Deep Sequencing of Small RNA: a Generic Method for Diagnosis, Discovery and Sequencing of viruses

2,503 views
2,336 views

Published on

Jan F. Kreuze, Ana Perez, Milton Untiveros, Dora Quispe, Segundo Fuentes, Giovanna Muller, Ian Barker, Reinhard Simon, Claude Fauquet, Wilmer Cuellar

Published in: Technology
0 Comments
0 Likes
Statistics
Notes
  • Be the first to comment

  • Be the first to like this

No Downloads
Views
Total views
2,503
On SlideShare
0
From Embeds
0
Number of Embeds
1
Actions
Shares
0
Downloads
0
Comments
0
Likes
0
Embeds 0
No embeds

No notes for slide

Deep Sequencing of Small RNA: a Generic Method for Diagnosis, Discovery and Sequencing of viruses

  1. 1. Deep Sequencing of Small RNA: a Generic Method for Diagnosis, Discovery and Sequencing of viruses IlluminaSeminarSeries Mexico,August2009 Jan F. Kreuze, Ana Perez, Milton Untiveros, Dora Quispe, Segundo Fuentes, Giovanna Muller, Ian Barker, Reinhard Simon, Claude Fauquet, Wilmer Cuellar
  2. 2. Anti-viral RNA silencing in eukaryotic organisms Cytoplasm Nucleus siRNA InitiationRnase RdRp Maintenance, amplification Complementary ssRNA or dsRNA Targeted RNA degradation DNA-virus (e.g. geminivirus) overlapping ssRNAs Systemic signal RISC nuclease complex ”Degradative PCR” dsRNA (RNA virus) Replicating RNA virus
  3. 3. Anti-viral RNA silencing in eukaryotic organisms Cytoplasm Nucleus siRNA InitiationRnase RdRp Maintenance, amplification Complementary ssRNA or dsRNA Targeted RNA degradation DNA-virus (e.g. geminivirus) overlapping ssRNAs Systemic signal RISC nuclease complex ”Degradative PCR” dsRNA (RNA virus) Replicating RNA virus 1. High throughput sequencing 2. assembly into contigs 3. search for similarity in databases using BLAST
  4. 4. Deep sequencing of small RNAs from virus infected sweetpotato Sweetpotato feathery mottle virus (SPFMV; genus Potyvirus, family Potyviridae), Sweetpotato chlorotic stunt virus (SPCSV; genus Crinivirus; family Closteroviridae) and SPFMV+SPCSV infected sweetpotato leaf samples Virus strains not sequenced Short sequence assemblers may be able to assemble viral siRNAs?
  5. 5. Assembly of small RNA sequences into virus specific contigs De novo assembly of short reads (21-24 bp): SSAKE; VCAKE; Velvet Hundreds of contigs 50-3150 Blast against database (virus sequences):
  6. 6. Sequencing by siRNA: complete nucleotide sequence of SPFMV-Piu3 (EA strain) SPFMV-Piu3 10996 bp P1 HC-pro P3 Pipo 6K1 CI 6K2 VPg Pro NIb CP siRNA contigs could be further assembled into bigger contigs Complete coverage of genome at average sequencing depth of 470x Sequence confirmed by Sanger: 99.8% agreement
  7. 7. Sequencing by siRNA: Guide-strand assisted assembly of SPCSV Too few contigs to assemble SPCSV genome de novo Assembly using MAQ and sequenced strain as a guide could assemble >95% of genome Confirmed by Sanger sequencing P22 gene missing In M2-47! RNase p7 p22pPro Helicase Methyltransferase RdRp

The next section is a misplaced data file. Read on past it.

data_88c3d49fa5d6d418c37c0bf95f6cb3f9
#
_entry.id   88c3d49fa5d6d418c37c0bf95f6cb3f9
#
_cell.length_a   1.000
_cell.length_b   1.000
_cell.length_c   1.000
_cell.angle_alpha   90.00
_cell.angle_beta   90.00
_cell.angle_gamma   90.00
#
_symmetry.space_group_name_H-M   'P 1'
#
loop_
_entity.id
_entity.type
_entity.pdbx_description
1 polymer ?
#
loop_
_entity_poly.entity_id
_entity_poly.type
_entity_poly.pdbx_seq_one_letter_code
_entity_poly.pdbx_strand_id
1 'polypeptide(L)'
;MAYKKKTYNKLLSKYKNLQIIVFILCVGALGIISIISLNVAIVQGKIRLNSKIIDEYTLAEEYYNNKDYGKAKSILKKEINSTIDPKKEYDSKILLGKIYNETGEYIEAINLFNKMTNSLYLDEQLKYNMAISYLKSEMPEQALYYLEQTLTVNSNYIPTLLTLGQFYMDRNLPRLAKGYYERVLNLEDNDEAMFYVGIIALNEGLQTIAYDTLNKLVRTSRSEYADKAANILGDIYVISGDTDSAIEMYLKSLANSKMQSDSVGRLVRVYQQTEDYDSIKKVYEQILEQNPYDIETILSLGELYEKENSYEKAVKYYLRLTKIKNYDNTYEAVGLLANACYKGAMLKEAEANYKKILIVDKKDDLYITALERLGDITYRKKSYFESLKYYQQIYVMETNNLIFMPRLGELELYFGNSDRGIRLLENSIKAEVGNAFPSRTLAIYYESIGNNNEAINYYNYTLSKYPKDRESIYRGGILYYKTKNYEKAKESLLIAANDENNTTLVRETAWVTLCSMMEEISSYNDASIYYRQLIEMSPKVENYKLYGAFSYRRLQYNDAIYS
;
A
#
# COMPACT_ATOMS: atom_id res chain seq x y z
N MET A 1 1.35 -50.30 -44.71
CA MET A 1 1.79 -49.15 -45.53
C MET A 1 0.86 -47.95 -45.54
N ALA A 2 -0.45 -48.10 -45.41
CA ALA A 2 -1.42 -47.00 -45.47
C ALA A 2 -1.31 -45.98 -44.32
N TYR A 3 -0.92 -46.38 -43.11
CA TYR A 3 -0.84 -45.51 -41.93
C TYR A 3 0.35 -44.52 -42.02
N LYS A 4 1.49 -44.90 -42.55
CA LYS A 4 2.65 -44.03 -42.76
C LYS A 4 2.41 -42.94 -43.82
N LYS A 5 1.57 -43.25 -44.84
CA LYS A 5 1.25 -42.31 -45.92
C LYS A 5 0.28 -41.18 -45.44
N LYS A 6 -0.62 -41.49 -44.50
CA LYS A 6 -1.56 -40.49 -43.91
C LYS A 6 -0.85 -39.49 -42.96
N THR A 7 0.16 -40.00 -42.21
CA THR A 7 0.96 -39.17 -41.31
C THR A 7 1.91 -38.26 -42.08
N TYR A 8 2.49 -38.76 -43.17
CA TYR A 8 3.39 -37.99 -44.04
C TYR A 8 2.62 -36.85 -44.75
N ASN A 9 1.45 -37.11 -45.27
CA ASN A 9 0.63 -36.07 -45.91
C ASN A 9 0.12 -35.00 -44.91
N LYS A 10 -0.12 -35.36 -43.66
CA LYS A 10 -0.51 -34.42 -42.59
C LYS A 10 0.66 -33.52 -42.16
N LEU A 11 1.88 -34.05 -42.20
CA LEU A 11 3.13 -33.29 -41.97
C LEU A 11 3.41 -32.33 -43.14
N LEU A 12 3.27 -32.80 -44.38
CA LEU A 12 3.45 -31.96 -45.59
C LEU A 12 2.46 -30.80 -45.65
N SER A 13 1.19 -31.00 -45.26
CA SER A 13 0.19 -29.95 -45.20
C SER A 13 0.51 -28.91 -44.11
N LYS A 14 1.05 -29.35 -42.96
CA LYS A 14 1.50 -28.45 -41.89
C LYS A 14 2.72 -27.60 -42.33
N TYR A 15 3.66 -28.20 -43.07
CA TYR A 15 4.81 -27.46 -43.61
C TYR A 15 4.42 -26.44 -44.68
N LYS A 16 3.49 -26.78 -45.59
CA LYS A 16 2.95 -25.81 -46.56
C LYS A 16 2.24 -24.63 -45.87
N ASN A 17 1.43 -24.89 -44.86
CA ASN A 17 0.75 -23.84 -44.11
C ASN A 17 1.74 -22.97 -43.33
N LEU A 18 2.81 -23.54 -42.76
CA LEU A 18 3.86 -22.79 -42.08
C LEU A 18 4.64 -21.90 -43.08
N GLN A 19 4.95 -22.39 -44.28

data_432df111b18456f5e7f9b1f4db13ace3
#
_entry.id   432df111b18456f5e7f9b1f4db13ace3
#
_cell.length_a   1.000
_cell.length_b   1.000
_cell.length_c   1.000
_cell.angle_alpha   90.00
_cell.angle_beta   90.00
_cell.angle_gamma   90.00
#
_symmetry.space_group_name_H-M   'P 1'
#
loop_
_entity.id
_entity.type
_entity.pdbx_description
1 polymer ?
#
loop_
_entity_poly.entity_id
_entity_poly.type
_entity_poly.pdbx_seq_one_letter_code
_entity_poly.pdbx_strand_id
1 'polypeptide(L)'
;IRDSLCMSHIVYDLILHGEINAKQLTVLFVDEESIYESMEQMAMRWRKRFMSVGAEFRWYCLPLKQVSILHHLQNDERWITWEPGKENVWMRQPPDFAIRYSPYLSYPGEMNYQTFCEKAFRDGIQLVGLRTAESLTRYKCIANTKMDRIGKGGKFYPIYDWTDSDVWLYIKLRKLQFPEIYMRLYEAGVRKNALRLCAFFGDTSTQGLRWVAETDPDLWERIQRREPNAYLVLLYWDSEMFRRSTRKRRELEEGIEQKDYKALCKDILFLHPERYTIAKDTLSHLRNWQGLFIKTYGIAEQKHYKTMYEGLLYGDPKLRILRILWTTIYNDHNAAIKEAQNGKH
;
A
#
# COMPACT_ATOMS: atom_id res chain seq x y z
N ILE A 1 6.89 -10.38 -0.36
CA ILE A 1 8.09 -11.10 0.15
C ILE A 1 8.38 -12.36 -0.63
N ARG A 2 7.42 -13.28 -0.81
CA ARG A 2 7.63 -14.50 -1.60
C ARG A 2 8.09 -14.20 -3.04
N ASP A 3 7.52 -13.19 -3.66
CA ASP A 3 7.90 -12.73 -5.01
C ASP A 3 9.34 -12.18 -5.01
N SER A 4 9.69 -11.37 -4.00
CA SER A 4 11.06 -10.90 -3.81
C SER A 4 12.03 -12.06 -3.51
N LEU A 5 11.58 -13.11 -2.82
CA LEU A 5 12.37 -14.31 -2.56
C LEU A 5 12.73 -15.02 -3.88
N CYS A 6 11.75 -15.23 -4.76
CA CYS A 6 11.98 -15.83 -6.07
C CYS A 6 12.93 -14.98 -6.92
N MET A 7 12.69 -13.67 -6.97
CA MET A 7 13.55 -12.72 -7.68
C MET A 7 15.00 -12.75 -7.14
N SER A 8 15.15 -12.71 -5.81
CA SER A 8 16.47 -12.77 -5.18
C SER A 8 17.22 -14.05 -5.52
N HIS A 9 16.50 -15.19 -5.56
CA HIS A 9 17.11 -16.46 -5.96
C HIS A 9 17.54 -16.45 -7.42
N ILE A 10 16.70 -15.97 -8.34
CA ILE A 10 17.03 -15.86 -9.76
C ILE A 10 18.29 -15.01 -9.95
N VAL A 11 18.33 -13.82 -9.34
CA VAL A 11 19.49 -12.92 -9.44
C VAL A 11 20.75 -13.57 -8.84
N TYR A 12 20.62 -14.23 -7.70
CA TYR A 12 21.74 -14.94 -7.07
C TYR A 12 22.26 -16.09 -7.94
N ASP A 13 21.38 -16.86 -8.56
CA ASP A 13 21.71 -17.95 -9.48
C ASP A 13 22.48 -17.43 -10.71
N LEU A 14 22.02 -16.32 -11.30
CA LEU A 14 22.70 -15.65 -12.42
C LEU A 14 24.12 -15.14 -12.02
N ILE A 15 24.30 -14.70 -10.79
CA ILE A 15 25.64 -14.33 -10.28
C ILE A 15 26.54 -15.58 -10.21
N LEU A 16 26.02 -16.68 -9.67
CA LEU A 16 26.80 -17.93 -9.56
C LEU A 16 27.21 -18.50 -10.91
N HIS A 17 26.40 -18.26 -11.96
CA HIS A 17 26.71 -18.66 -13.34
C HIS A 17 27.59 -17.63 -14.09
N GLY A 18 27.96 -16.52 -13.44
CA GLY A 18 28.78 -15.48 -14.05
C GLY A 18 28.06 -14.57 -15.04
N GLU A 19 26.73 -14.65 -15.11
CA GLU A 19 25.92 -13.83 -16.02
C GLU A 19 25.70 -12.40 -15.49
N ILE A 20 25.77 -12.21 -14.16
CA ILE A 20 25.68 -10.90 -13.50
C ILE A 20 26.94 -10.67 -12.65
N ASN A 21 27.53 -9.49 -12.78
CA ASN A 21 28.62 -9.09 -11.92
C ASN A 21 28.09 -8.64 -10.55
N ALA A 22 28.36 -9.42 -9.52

8. 8. Sequencing by siRNA: ~ 50% genome of three novel viruses 300 1250 2350 2500 550 1200 1750 1/2 3550 1/2 3150 1/24000 6700 6500 1/2 5800 1/2 5200 1/2 4600 Sweetpotato pakakuy virus A & B 7961 bp Two pararetroviruses: Sweetpotato pakakuy virus A & B (genus Badnavirus; family Caulimoviridae) One single stranded DNA virus (genus ?; family Geminiviridae) Apparently symptomless, but can be transmitted by grafting to indicator host Sweetpotato mastrevirus? 2075 bp MP CP Rep
  9. 9. Possibilities for improvement: most viral specific siRNAs are of 22nt size class
  10. 10. Possibilities for improvement: biased distribution across virus genome SPFMV GAF1 & GAF3 -4000 -2000 0 2000 4000 6000 8000 Frequency Linsen et al., Nature methods 2009: bias by cloning method
  11. 11. Possibilities for improvement Similar results obtained when using only 22nt siRNAs Simulation with random subsets indicate 120.000 21- 24 nt reads required to identify SPCSV Only 30.000 22nt reads sufficient to recognize SPCSV siRNA cloning methods with less bias may improve coverage Bulking of samples may allow hundreds of samples to be analyzed in single lane of Illumina Improved extraction and sample preparation techniques needed
  12. 12. How broadly applicable is it: Results from other plant species Cassava infected with Cassava brown streak virus (genus Ipomovirus, family Potyviridae): >97% genome sequence at 153x depth, confirmed by Sanger Two additional viruses detected Potato infected with Potato virus T (Family: Flexiviridae): >98.5% genome sequence at 32x depth Cavemovirus sequences detected Nicotiana benthamiana infected with new potato disease of unknown etiology: Identified as novel RNA virus
  13. 13. How broadly applicable is it: Other organisms Copious amounts of virus specific siRNAs reported from nematodes, fungi & insects: Will probably work Abundant virus specific siRNAs not yet reported from virus infected mammalian cells! Chotkowski et al., Virology 2008 Zhang et al., J Virology 2008
  14. 14. Conclusions Howard Buffett Foundation Generic method for detection of viruses in plants RNA, DNA and reverse transcribing viruses Complete genomes can be assembled Sensitive: low titer symptomless infection & ELISA negative plants New viruses: no prior knowledge required Most likely also applicable to invertebrate animals & fungi Mammals? Kreuze, J.F., Perez, A., Untiveros, M., Quispe, D., Fuentes, S., Barker, I., Simon, R. (2009) Complete viral genome sequence and discovery of novel viruses by deep sequencing of small RNAs: a generic method for diagnosis, discovery and sequencing of viruses. Virology 388: 1-7

×